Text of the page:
“I thought that land height could be a game changer that might help explain why the Arctic has thus far warmed faster than Antarctica,” he says.

With an average elevation of about 2,500 m, Antarctica is the highest continent on Earth, much due to a thick layer of ice covering the bedrock. The continent also has high mountains, such as Mount Vinson, which rises almost 4,900 m above sea level.

To test his idea, Salzmann used a computer model of the Earth system to find out how the climate would react to a doubling of the atmospheric carbon-dioxide concentration. He also ran the same experiment in a flat-Antarctica world, where he artificially decreased the land height over the entire southern continent to one metre, a value similar to the surface height in the Arctic. This allowed him to compare how differently the Earth would react to an increase in greenhouse-gas concentrations in the atmosphere if Antarctica was assumed flat.

The experiments showed that, if Antarctica’s land height is reduced, temperatures in the region respond more strongly to a rise in the concentration of greenhouse gases over the continent. This contributes to an increase in Antarctic warming, which reduces the difference in polar amplification between the Arctic and the Antarctic.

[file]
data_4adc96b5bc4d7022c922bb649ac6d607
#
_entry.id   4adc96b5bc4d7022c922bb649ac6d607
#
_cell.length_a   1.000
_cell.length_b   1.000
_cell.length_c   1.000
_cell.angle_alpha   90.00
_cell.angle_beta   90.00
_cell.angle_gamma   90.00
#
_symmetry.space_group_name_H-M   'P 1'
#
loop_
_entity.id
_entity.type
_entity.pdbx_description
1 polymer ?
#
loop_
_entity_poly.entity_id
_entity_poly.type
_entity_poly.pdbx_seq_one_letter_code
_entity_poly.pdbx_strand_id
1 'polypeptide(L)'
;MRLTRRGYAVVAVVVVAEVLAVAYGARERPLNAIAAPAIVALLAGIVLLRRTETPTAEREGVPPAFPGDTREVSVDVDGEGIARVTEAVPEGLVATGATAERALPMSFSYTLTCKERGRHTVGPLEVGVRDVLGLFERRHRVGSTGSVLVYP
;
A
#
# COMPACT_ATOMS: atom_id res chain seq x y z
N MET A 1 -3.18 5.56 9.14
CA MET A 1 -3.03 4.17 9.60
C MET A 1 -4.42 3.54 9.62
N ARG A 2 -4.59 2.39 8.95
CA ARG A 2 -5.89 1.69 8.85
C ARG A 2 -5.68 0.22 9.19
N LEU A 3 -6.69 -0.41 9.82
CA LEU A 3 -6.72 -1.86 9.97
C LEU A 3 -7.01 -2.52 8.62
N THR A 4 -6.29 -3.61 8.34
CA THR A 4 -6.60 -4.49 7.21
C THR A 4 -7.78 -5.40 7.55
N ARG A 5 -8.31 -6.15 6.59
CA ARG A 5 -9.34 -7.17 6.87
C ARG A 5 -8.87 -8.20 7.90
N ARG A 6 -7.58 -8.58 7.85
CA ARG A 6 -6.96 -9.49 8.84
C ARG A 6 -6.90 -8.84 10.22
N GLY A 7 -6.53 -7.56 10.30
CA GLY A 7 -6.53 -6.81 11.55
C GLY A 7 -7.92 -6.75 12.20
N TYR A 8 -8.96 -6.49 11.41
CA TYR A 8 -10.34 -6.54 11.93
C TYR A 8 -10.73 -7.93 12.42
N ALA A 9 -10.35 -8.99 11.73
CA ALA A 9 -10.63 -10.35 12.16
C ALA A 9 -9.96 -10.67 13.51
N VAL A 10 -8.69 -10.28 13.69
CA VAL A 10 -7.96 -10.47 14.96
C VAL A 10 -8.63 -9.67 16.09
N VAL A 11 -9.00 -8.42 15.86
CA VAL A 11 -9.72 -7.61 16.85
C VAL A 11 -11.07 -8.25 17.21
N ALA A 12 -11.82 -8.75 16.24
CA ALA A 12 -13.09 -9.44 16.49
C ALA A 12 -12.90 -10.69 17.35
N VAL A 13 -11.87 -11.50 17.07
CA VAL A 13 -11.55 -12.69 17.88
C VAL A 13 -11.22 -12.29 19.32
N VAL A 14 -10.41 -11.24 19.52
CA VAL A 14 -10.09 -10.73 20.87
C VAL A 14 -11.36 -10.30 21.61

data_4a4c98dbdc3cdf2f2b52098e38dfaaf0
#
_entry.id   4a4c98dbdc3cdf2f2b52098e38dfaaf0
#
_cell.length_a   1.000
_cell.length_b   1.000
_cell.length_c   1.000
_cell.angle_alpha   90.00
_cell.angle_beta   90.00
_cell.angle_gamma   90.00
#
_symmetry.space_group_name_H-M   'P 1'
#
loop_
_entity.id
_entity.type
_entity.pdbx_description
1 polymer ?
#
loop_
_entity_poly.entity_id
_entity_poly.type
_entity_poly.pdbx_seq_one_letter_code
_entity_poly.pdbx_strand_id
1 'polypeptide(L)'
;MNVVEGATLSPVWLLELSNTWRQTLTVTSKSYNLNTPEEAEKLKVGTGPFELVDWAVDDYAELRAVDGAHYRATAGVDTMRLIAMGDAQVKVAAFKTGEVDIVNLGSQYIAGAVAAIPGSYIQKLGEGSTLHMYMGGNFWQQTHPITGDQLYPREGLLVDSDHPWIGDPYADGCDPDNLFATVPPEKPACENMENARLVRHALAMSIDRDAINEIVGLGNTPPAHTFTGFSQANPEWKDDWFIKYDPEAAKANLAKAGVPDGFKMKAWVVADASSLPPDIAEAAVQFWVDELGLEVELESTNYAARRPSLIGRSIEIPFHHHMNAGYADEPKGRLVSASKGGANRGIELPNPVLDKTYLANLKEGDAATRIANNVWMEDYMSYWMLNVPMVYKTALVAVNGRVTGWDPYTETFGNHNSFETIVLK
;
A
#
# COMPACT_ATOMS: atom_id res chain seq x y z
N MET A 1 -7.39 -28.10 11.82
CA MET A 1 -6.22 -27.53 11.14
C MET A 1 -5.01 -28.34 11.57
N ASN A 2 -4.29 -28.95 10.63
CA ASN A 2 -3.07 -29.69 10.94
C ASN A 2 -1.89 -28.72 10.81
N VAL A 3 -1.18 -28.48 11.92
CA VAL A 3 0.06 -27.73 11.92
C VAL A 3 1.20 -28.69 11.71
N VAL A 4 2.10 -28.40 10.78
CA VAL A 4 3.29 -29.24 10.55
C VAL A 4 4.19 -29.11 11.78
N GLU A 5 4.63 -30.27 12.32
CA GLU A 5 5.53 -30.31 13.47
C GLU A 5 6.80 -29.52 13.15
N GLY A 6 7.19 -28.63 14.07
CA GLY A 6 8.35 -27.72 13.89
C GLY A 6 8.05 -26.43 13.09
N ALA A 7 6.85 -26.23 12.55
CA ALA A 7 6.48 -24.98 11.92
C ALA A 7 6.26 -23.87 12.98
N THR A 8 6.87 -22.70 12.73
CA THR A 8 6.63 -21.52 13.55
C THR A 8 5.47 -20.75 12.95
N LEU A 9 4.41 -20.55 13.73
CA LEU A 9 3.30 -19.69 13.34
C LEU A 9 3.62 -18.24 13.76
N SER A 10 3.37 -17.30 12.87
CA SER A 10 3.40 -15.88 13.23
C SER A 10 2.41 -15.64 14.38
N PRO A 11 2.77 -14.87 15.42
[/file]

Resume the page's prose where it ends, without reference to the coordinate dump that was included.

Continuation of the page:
The most significant factor, however, was a change in the way heat is transported in the atmosphere from the equator to the poles in the flat Antarctica world compared to the reference model. “Assuming a flat Antarctica allows for more transport of warm air from lower latitudes,” Salzmann explains. “This is consistent with the existing view that when the altitude of the ice is lowered, it becomes more prone to melting,” Salzmann explains.

In the long term, this could contribute to accelerate Antarctic warming in the real world. As the region warms due to increased greenhouse-gas emissions, ice melts, reducing Antarctica’s elevation over centuries or thousands of years. This, in turn, would contribute to even more warming.

# # #

Please mention the name of the publication (Earth System Dynamics) if reporting on this story and, if reporting online, include a link to the paper (http://www.earth-syst-dynam.net/8/323/2017/ [link active after embargo lifts; embargoed pre-print available at https://www.egu.eu/news/333/flat-antarctica-land-height-could-help-explain-why-a...]) or to the journal website (http://www.earth-system-dynamics.net).

MORE INFORMATION